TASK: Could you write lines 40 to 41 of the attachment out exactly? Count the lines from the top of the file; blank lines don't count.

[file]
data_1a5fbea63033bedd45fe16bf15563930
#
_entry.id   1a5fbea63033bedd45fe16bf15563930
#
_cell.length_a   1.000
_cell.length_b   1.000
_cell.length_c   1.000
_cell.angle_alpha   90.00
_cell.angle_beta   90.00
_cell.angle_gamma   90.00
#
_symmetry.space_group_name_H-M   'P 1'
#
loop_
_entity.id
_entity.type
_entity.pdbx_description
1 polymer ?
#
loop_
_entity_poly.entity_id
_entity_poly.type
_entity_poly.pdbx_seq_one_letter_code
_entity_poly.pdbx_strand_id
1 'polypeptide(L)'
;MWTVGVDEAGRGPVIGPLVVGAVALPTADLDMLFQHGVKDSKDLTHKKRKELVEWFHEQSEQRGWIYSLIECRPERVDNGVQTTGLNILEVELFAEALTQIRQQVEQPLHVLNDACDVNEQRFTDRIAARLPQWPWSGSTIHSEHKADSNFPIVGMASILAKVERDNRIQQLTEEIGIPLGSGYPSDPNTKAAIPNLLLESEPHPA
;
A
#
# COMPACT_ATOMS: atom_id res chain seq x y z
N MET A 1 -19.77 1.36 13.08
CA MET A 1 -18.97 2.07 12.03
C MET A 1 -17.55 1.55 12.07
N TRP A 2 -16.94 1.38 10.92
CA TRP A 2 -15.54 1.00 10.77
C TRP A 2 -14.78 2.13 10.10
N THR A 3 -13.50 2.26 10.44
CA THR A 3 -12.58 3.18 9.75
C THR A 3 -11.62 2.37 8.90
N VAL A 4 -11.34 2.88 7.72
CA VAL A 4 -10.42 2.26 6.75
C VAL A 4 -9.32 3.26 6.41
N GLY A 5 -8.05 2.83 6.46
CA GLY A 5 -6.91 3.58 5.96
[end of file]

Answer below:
N VAL A 4 -11.34 2.88 7.72
CA VAL A 4 -10.42 2.26 6.75